Mapping the world is not as easy as it seems. Border disputes make it difficult to draw national boundaries that everyone can agree on. Countries come and go over time and maps must be redrawn, even reconceived. When
But even within this often-gray world, some things are indisputable, and respectable cartographers have a duty not to distort reality in order to appease one audience or another. So HarperCollins should be ashamed of itself for wiping Israel off a map intended for English-language schools in the United Arab Emirates.
The outline of the country appears on the map, but the nation is not labeled, unlike all the surrounding countries. Even the Gaza Strip is labeled. HarperCollins has been forthright enough to acknowledge to Tablet, a Catholic magazine, that it left Israel off intentionally, as a nod to "local preferences," because mention of Israel would have been considered unacceptable in the schools for which the map was intended.
That's a shocking admission. If certain Arab nations prefer not to acknowledge Israel's existence in their schools, there's not much that can be done about it, though it's a sad comment on the education their students receive and, even more, on prospects for peace in the Middle East. But it is wholly unacceptable for an international publishing house — in this case, HarperCollins' United Kingdom subsidiary — to set aside accuracy to make a few sales.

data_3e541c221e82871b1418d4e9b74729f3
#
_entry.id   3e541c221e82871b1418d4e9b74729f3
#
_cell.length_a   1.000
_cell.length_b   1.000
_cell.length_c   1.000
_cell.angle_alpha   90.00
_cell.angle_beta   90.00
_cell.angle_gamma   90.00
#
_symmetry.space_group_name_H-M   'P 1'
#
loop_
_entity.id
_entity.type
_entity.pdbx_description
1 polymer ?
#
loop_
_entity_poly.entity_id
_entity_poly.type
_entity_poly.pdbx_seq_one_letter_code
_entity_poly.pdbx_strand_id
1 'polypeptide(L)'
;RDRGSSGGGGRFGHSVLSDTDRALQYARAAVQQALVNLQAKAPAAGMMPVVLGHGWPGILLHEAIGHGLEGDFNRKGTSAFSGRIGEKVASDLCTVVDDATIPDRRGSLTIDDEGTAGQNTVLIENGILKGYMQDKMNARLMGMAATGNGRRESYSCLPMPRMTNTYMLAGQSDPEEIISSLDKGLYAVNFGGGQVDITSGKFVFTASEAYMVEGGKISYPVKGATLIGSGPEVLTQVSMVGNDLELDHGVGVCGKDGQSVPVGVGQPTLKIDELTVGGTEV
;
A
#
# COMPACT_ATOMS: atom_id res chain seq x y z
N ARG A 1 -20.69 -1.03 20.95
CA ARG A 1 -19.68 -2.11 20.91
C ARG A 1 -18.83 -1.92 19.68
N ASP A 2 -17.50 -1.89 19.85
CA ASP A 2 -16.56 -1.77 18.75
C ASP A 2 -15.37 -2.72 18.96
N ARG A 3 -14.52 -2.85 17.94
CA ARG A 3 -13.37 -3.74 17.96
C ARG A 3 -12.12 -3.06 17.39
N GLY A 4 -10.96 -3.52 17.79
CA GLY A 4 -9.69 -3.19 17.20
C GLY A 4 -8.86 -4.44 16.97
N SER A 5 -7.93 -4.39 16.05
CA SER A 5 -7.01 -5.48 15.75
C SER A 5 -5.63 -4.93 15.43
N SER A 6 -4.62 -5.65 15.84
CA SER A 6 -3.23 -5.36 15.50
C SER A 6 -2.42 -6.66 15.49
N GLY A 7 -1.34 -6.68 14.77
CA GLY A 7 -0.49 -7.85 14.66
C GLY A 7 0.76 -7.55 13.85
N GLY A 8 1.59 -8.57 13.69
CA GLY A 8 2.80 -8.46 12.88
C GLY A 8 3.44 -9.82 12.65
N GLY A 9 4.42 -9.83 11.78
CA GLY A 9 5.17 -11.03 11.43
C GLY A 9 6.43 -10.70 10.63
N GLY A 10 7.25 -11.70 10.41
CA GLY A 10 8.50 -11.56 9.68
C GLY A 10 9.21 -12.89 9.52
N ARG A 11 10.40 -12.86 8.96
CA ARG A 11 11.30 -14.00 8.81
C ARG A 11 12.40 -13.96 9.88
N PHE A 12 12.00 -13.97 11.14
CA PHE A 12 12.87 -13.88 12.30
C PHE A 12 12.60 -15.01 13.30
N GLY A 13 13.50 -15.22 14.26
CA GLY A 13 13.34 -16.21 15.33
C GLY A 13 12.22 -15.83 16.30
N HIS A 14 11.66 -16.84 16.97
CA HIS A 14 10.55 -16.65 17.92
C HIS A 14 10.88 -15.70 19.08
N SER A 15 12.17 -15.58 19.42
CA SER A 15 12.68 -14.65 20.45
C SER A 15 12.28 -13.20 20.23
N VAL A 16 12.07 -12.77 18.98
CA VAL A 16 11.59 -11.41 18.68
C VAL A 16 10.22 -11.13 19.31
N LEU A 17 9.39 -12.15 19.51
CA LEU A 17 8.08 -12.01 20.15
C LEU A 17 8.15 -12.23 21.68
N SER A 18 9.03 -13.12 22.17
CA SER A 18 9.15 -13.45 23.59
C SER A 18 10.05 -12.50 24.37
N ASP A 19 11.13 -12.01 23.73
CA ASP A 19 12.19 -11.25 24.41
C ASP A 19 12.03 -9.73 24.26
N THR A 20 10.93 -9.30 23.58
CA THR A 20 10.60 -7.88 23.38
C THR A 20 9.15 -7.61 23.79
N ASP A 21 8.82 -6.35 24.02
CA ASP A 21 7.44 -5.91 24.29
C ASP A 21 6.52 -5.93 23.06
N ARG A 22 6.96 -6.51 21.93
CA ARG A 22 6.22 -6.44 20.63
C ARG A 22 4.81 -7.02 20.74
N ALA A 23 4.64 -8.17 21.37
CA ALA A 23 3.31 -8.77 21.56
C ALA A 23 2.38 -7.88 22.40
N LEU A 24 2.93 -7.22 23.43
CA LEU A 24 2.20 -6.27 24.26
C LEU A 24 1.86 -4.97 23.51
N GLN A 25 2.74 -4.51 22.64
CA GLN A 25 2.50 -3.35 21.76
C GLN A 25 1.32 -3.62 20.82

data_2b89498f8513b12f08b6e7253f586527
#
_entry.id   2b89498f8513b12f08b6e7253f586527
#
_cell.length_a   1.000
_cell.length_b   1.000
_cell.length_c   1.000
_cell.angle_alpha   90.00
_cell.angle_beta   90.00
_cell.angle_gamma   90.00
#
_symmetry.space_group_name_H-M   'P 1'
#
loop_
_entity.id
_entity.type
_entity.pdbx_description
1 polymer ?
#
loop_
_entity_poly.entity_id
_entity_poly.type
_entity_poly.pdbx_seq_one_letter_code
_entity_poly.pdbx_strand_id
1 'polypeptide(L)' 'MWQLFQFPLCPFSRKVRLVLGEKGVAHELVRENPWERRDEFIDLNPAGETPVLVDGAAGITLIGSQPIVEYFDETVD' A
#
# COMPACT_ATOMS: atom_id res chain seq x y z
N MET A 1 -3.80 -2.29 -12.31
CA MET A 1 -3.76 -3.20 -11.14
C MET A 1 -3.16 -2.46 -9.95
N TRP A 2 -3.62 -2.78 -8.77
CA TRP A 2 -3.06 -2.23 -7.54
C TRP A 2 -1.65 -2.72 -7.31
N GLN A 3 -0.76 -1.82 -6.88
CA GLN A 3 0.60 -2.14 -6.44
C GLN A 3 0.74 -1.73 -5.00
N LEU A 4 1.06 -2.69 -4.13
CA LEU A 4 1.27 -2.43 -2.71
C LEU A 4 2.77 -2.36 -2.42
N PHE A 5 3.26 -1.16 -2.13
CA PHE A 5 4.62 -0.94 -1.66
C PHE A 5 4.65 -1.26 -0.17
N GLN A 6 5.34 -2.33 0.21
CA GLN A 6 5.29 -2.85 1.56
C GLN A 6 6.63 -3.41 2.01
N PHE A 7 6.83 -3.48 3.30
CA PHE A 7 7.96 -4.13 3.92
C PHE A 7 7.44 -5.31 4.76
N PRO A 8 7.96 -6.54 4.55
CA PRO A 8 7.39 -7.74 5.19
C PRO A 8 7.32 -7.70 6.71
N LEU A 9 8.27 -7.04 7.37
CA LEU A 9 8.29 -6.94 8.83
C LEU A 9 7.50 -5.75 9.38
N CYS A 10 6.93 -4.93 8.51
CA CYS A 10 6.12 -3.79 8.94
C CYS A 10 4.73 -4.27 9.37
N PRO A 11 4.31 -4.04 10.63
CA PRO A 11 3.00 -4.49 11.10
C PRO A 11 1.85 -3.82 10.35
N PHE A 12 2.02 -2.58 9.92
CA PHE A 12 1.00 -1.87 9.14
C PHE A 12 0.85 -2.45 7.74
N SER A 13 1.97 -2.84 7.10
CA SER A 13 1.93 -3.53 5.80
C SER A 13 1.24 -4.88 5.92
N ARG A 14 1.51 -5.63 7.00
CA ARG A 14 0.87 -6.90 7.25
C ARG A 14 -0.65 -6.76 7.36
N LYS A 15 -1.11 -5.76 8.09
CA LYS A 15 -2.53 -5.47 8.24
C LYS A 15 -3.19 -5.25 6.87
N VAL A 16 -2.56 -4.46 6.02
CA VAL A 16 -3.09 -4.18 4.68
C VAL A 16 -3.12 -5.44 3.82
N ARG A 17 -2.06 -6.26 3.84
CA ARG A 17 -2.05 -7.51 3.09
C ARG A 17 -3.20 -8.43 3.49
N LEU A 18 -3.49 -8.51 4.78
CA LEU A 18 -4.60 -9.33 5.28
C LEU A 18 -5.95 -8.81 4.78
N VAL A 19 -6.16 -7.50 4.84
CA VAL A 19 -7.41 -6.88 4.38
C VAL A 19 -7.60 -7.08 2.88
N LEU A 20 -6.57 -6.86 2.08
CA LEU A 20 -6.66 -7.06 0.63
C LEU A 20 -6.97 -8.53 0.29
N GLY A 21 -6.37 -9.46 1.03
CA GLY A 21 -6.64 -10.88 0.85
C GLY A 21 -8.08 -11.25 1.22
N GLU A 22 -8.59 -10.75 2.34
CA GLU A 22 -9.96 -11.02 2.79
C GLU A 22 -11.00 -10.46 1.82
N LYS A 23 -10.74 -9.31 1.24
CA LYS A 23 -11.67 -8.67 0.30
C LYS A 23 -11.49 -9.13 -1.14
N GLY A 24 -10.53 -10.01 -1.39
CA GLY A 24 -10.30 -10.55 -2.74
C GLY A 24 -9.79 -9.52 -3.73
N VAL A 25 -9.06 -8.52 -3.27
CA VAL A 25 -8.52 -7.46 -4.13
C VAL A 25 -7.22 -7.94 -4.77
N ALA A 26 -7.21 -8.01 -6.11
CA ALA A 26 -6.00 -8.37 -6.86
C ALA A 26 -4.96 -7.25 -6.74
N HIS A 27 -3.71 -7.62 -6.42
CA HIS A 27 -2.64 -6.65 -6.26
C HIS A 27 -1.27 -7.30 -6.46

There obviously are wrenching disputes about Israel's borders, and there are many people in the Arab world who wish the country didn't exist. But it does. That has been true since the U.N. General Assembly passed a resolution in 1947 calling for Palestine to be partitioned into Jewish and Arab states. Today, Israel not only has the external trappings of a state — a functioning government, a standing army, a currency, some territory, and a national bird and tree — but it is also recognized by all but a couple of dozen of the U.N.'s nearly 200 member nations.
Last week, HarperCollins
for the "omission" and said it was destroying all of the maps in its possession. That's a start. Now it needs a clear policy against compromising its commitment to truth. This time it stepped on a live wire, provoking a loud outcry when the inaccurate depiction was discovered. Not every such revision would draw so much attention, but all of them would diminish trust in an industry that has a long tradition of integrity.